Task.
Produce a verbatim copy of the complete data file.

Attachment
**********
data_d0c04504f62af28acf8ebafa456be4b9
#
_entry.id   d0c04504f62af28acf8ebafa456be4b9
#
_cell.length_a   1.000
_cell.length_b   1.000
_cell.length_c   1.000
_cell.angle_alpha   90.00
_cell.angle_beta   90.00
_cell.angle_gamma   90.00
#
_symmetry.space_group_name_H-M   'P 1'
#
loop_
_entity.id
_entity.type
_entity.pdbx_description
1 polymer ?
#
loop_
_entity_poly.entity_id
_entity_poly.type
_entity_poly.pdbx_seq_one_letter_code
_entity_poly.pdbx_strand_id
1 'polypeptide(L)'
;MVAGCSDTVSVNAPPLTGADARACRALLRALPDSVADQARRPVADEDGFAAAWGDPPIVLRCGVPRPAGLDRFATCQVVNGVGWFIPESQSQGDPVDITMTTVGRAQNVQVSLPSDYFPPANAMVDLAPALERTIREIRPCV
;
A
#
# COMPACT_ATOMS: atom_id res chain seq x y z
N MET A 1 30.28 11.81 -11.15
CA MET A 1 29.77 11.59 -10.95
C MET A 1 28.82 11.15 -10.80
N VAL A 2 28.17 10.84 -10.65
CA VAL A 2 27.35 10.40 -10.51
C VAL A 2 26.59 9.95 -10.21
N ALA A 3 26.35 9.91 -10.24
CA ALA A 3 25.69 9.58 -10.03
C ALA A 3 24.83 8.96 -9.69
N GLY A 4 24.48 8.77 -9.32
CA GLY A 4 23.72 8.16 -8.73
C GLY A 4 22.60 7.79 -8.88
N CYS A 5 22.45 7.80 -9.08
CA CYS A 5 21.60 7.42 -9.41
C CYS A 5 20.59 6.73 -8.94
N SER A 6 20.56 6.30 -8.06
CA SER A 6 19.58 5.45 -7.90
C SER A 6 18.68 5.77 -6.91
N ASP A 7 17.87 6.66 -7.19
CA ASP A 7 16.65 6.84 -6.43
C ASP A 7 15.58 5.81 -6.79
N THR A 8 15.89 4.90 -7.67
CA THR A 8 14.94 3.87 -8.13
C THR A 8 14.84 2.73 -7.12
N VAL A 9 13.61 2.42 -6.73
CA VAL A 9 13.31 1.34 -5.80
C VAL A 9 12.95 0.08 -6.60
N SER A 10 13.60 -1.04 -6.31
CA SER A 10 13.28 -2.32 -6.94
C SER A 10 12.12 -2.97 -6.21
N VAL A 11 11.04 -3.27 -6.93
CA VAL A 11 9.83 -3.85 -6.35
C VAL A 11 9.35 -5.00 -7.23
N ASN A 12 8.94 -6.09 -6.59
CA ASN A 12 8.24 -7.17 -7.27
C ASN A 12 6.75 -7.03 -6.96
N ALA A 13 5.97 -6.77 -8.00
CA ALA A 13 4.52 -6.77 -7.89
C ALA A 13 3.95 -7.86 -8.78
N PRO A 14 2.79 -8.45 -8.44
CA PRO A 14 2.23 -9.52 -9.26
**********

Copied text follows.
data_d0c04504f62af28acf8ebafa456be4b9
#
_entry.id   d0c04504f62af28acf8ebafa456be4b9
#
_cell.length_a   1.000
_cell.length_b   1.000
_cell.length_c   1.000
_cell.angle_alpha   90.00
_cell.angle_beta   90.00
_cell.angle_gamma   90.00
#
_symmetry.space_group_name_H-M   'P 1'
#
loop_
_entity.id
_entity.type
_entity.pdbx_description
1 polymer ?
#
loop_
_entity_poly.entity_id
_entity_poly.type
_entity_poly.pdbx_seq_one_letter_code
_entity_poly.pdbx_strand_id
1 'polypeptide(L)'
;MVAGCSDTVSVNAPPLTGADARACRALLRALPDSVADQARRPVADEDGFAAAWGDPPIVLRCGVPRPAGLDRFATCQVVNGVGWFIPESQSQGDPVDITMTTVGRAQNVQVSLPSDYFPPANAMVDLAPALERTIREIRPCV
;
A
#
# COMPACT_ATOMS: atom_id res chain seq x y z
N MET A 1 30.28 11.81 -11.15
CA MET A 1 29.77 11.59 -10.95
C MET A 1 28.82 11.15 -10.80
N VAL A 2 28.17 10.84 -10.65
CA VAL A 2 27.35 10.40 -10.51
C VAL A 2 26.59 9.95 -10.21
N ALA A 3 26.35 9.91 -10.24
CA ALA A 3 25.69 9.58 -10.03
C ALA A 3 24.83 8.96 -9.69
N GLY A 4 24.48 8.77 -9.32
CA GLY A 4 23.72 8.16 -8.73
C GLY A 4 22.60 7.79 -8.88
N CYS A 5 22.45 7.80 -9.08
CA CYS A 5 21.60 7.42 -9.41
C CYS A 5 20.59 6.73 -8.94
N SER A 6 20.56 6.30 -8.06
CA SER A 6 19.58 5.45 -7.90
C SER A 6 18.68 5.77 -6.91
N ASP A 7 17.87 6.66 -7.19
CA ASP A 7 16.65 6.84 -6.43
C ASP A 7 15.58 5.81 -6.79
N THR A 8 15.89 4.90 -7.67
CA THR A 8 14.94 3.87 -8.13
C THR A 8 14.84 2.73 -7.12
N VAL A 9 13.61 2.42 -6.73
CA VAL A 9 13.31 1.34 -5.80
C VAL A 9 12.95 0.08 -6.60
N SER A 10 13.60 -1.04 -6.31
CA SER A 10 13.28 -2.32 -6.94
C SER A 10 12.12 -2.97 -6.21
N VAL A 11 11.04 -3.27 -6.93
CA VAL A 11 9.83 -3.85 -6.35
C VAL A 11 9.35 -5.00 -7.23
N ASN A 12 8.94 -6.09 -6.59
CA ASN A 12 8.24 -7.17 -7.27
C ASN A 12 6.75 -7.03 -6.96
N ALA A 13 5.97 -6.77 -8.00
CA ALA A 13 4.52 -6.77 -7.89
C ALA A 13 3.95 -7.86 -8.78
N PRO A 14 2.79 -8.45 -8.44
CA PRO A 14 2.23 -9.52 -9.26